picture following “thematic” st yle
of coverage and providing narrative
and background information along
with connecting the told story to the
broader climate change debate. And
the study found out that most of news
coverage by both the Chinese and
Indian media showed narrower picture
of the events and didn’t connect it to
the broader climate change debate and
its impacts which tells how narrow
and one dimensional coverage is from
Chinese and Indian media.
Sayeed Mohammed, a researcher
from India, who runs a community
led initiative “Progressive Vellore”
for climate mitigation and adaptation
ef fort s i n hi s di st rict of a nort h
Indian state, says that India is one
of the most vulnerable countries to
climate change. Apart from other
direct impacts India is easily hit by
conflicts due to climate change and he
cites irregularities in monsoon rains
recently which resulted in conf licts
over wat er di st ribut ion not onl y
inside the country but also resulted in
triggering conflicts with its bordering
countries especially Bangladesh and
Paki st an. He says that whenever
conf lict hits, there is sensationalism
in media coverage of these conf licts
and climate change is also mentioned
now and then but primarily conf lict
is presented with more “political tilt”
than citing climate change as the
actual reason behind such conf licts.
Such “political” framing of conf licts
undermines actual climate threat and
thus downplays the impact. He sees
response from media should be at least
at two levels, firstly, it should provide
t he cl i mat e narrat i ve to al l such
56 June 2014 International Ecology and Safety 57 June 2014 International Ecology and Safety
Ecological Focus 生态聚焦
stories which are connected to climate
change and secondly, media should
put more emphasis on educat i ng
masses about climate change and ways
of adaptation and mitigation as its
social responsibility.
India and Pakistan have long
been engaged i n a conf l ict over
Kashmi r regi on whi ch resource
rich in water and some minerals.
Al t hough, i ni t i al rea son of t he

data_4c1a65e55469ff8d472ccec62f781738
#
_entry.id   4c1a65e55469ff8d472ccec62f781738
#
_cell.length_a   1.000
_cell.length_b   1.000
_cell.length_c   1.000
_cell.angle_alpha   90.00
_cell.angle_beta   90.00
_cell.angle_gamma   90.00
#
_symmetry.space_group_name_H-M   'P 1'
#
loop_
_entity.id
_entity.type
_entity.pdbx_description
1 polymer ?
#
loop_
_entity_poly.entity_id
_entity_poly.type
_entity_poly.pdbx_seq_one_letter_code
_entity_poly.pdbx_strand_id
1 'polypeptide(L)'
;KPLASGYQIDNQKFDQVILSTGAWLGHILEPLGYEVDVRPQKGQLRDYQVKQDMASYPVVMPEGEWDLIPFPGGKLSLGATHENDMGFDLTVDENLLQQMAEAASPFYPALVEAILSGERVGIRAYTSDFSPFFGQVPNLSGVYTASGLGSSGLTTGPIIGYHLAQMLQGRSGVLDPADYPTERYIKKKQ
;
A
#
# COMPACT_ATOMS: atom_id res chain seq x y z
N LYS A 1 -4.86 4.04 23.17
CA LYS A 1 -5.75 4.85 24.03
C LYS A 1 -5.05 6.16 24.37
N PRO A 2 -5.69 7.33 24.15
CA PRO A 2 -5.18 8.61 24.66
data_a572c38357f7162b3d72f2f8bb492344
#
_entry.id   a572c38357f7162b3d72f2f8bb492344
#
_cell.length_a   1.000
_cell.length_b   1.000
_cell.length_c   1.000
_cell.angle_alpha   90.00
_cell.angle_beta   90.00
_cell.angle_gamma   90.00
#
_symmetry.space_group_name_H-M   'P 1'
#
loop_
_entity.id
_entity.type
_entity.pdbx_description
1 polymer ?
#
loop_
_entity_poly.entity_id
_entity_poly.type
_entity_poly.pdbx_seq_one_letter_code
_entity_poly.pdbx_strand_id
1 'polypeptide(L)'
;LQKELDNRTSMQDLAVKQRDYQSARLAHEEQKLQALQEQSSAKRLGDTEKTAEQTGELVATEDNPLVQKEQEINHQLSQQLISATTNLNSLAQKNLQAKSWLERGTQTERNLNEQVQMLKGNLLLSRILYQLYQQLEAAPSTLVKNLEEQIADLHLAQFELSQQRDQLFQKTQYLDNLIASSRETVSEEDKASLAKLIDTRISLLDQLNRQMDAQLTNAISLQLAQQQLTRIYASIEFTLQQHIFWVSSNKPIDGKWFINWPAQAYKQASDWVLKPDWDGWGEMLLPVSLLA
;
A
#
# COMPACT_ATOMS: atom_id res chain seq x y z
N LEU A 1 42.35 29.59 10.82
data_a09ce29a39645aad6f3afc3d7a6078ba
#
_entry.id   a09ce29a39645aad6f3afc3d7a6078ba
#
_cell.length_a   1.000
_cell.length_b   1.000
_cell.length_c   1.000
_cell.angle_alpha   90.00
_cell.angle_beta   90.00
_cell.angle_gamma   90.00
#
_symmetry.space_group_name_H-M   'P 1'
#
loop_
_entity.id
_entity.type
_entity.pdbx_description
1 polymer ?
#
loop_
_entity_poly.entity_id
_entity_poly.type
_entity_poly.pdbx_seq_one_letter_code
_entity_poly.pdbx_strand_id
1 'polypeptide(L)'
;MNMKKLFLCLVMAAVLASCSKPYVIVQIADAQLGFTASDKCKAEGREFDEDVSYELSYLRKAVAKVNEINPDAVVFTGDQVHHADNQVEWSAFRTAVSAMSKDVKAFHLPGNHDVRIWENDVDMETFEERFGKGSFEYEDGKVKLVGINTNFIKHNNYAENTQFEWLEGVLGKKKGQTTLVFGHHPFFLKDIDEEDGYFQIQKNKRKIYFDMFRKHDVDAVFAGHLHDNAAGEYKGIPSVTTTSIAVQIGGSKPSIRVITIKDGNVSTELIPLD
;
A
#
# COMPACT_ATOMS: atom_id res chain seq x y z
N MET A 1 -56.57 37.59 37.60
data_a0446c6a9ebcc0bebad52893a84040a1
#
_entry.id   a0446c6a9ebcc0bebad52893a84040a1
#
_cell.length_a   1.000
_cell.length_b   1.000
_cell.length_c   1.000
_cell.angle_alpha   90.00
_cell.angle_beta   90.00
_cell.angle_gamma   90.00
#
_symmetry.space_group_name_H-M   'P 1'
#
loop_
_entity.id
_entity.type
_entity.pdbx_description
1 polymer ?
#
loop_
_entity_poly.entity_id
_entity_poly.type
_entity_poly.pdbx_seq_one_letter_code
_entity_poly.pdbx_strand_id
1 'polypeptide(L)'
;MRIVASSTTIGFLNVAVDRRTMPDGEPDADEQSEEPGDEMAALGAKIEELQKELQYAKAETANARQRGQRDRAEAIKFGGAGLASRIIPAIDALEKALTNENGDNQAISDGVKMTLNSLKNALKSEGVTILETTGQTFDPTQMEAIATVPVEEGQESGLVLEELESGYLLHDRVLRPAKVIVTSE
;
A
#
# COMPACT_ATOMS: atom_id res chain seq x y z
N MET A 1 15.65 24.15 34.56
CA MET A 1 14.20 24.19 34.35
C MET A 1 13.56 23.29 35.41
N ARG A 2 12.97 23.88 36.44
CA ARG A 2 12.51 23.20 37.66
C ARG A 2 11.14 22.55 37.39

conf lict is more of political nature
but climate change fuels this conflict
a s cha ng i ng mons oon pat t er ns
have left both the countries in dire
need of water for their agriculture
and power generation. Three main
tributaries which irrigate vast lands
of Pakistan emanate from Kashmir
and run through Pakist an before
dying down in Arabian Sea. Due to
the recent droughts waterbed levels
underneath the soil have dropped
sharply to a dangerous levels in India
and Pakistan both and have given rise
to their needs to control waters from
the conflicted area of Kashmir. Thus,
climate change is fueling conf licts
in the region bringing instabilit y
in political landscape of the region
along with other impacts it causes to
communities. But climate change is
never presented as a reason of this
and other such conflicts in Indian and
Pakistani media despite, it is presented
more of a geographical and political
problem than citing climatic nature
and aspect of the problem. China and
India have also locked their horns in
border disputes which initially are not
climate related disputes but because of
the border areas being resource rich in
water and glacial surfaces and both the
countries are in dire need of water and
energy security for their development
so, changing climate and its impacts
fuel such disputes and conflicts in the
region which threaten political, social,
and economic stability of the region.
Instant threats posed by climate